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Phillies' Realmuto: I felt 'rushed' in big situations due to pitch clock

Mike Ehrmann / Getty Images Sport / Getty

Philadelphia Phillies catcher J.T. Realmuto felt like a fish out of water playing with the new pitch clock for the first time during the regular season.

"I mean, it was a different feel than it was in spring training," Realmuto said Thursday after his Phillies lost on Opening Day to the Texas Rangers, according to Matt Gelb of The Athletic. "Obviously, in spring training, the outs don't matter as much. Here, there's a plan.

"A million things are going through your head as a catcher and as a pitcher. And you just don't really have time to evaluate things and decide what you want to do. You just have to go.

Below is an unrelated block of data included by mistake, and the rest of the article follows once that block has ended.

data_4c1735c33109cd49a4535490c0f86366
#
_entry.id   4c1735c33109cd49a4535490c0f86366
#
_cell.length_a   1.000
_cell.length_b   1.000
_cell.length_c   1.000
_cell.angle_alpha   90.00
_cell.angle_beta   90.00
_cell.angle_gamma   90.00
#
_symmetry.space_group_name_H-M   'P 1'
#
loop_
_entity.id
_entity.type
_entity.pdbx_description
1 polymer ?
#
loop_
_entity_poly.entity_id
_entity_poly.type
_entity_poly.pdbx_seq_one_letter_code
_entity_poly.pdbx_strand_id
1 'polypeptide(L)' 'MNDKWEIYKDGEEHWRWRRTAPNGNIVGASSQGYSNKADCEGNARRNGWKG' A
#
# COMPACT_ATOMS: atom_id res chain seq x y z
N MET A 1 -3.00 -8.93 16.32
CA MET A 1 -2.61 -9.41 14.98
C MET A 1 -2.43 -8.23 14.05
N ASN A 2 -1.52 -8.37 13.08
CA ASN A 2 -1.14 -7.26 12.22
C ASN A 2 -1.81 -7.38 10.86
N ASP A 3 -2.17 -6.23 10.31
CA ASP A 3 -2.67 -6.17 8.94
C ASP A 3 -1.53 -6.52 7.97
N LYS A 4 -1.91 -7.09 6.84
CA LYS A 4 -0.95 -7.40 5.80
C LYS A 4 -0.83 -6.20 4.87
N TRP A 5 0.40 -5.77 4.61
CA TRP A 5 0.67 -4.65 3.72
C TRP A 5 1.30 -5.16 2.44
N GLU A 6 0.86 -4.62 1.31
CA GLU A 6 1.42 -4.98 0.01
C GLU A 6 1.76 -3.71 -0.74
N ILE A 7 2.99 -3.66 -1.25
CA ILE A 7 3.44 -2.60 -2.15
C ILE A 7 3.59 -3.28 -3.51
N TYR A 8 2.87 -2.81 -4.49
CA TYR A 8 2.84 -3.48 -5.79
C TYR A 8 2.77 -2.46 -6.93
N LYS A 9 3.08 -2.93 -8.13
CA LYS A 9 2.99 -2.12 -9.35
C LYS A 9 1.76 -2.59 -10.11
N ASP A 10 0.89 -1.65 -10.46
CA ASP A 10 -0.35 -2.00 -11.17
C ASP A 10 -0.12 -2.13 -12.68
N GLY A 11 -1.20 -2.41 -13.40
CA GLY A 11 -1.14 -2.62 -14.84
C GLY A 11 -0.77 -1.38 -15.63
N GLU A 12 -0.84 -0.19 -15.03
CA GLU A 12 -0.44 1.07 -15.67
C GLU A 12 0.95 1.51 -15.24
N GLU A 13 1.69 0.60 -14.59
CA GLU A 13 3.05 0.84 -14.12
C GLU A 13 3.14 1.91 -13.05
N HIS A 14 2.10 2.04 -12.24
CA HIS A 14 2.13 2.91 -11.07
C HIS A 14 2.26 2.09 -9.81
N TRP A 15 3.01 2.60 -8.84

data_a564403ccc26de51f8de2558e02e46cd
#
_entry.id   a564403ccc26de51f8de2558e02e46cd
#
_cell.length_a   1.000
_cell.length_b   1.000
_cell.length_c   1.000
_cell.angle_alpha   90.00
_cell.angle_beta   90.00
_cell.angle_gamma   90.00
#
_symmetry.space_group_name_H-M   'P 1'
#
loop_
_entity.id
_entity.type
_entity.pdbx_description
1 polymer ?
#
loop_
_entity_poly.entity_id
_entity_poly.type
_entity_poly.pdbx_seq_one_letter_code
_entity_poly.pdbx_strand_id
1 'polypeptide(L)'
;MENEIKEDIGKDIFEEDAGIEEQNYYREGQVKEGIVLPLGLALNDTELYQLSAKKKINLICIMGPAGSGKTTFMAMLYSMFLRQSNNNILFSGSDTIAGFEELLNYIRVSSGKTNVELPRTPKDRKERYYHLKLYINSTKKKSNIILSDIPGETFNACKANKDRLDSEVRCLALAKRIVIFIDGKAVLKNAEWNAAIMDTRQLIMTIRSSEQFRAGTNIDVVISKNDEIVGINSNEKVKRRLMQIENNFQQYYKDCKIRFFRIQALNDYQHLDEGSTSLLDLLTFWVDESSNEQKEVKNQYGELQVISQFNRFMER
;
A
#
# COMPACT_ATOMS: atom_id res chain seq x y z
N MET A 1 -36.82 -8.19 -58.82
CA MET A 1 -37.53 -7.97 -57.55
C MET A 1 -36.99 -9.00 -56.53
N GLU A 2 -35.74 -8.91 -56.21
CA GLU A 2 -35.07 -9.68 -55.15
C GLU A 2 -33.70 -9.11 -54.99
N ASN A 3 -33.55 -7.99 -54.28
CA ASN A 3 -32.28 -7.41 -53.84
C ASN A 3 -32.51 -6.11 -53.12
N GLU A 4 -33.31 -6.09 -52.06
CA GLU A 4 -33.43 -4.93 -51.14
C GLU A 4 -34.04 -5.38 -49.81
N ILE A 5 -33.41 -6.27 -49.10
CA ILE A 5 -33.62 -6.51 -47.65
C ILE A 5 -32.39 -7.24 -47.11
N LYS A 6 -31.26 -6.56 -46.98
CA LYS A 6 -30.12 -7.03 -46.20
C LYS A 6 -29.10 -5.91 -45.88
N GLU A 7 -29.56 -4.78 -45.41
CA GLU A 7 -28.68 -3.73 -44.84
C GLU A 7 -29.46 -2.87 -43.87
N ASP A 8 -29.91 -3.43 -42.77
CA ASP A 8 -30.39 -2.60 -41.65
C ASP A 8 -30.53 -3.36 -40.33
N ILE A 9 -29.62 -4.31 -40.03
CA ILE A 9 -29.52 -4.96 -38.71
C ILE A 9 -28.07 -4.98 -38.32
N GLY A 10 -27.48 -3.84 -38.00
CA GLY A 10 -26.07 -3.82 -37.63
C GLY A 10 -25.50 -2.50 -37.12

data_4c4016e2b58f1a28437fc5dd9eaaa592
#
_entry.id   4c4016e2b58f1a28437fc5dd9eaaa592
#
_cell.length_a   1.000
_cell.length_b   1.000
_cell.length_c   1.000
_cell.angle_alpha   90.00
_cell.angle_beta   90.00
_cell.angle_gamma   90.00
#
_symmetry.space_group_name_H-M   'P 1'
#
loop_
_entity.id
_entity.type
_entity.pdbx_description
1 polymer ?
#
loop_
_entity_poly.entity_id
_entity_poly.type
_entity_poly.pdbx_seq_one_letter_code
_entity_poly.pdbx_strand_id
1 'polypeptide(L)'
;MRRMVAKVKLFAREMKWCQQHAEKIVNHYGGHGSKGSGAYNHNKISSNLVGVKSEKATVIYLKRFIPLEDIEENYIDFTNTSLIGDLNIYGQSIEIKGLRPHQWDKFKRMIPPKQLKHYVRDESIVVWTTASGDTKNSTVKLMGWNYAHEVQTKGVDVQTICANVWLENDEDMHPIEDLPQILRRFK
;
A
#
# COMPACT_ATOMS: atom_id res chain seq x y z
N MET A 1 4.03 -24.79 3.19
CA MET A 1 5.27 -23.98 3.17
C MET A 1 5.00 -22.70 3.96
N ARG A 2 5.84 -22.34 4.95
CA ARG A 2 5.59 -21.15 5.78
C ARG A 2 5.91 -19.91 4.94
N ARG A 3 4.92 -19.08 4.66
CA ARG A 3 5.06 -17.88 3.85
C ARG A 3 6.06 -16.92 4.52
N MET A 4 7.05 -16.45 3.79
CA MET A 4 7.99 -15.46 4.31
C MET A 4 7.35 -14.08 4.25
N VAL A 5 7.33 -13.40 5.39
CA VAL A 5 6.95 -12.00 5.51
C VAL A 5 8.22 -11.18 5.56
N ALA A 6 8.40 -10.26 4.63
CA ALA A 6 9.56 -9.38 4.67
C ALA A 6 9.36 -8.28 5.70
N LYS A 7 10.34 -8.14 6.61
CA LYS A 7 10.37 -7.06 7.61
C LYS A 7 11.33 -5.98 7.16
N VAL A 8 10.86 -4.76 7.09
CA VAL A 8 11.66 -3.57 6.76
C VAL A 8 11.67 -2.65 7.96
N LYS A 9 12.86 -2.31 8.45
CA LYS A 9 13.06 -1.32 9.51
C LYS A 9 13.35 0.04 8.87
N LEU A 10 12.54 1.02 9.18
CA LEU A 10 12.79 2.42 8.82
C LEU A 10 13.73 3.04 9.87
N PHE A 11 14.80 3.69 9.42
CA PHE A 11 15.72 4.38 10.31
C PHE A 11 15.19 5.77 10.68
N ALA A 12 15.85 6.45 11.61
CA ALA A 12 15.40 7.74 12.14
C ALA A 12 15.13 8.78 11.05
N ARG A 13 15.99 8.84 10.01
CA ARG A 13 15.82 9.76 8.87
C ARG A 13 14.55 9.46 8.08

"It's going to take a little time to adjust to, but obviously, that's not the reason why we lost. They're going through the same thing. But it's definitely different. It was a completely different thing. I have never felt that rushed before in big situations. It was weird."

Realmuto pinpointed a nine-run fourth inning by the Rangers in which ace Aaron Nola got yanked after allowing five earned runs on four hits as an example of how the pitch clock worked against the Phillies.

"As a catcher, your job is to slow down the pitcher," Realmuto said. "And you can't."

Reliever Gregory Soto also surrendered four runs without recording an out in the fourth.

Major League Baseball didn't make any big alterations to the pitch clock after the rule change shaved off the average time of a spring training game by 25 minutes.

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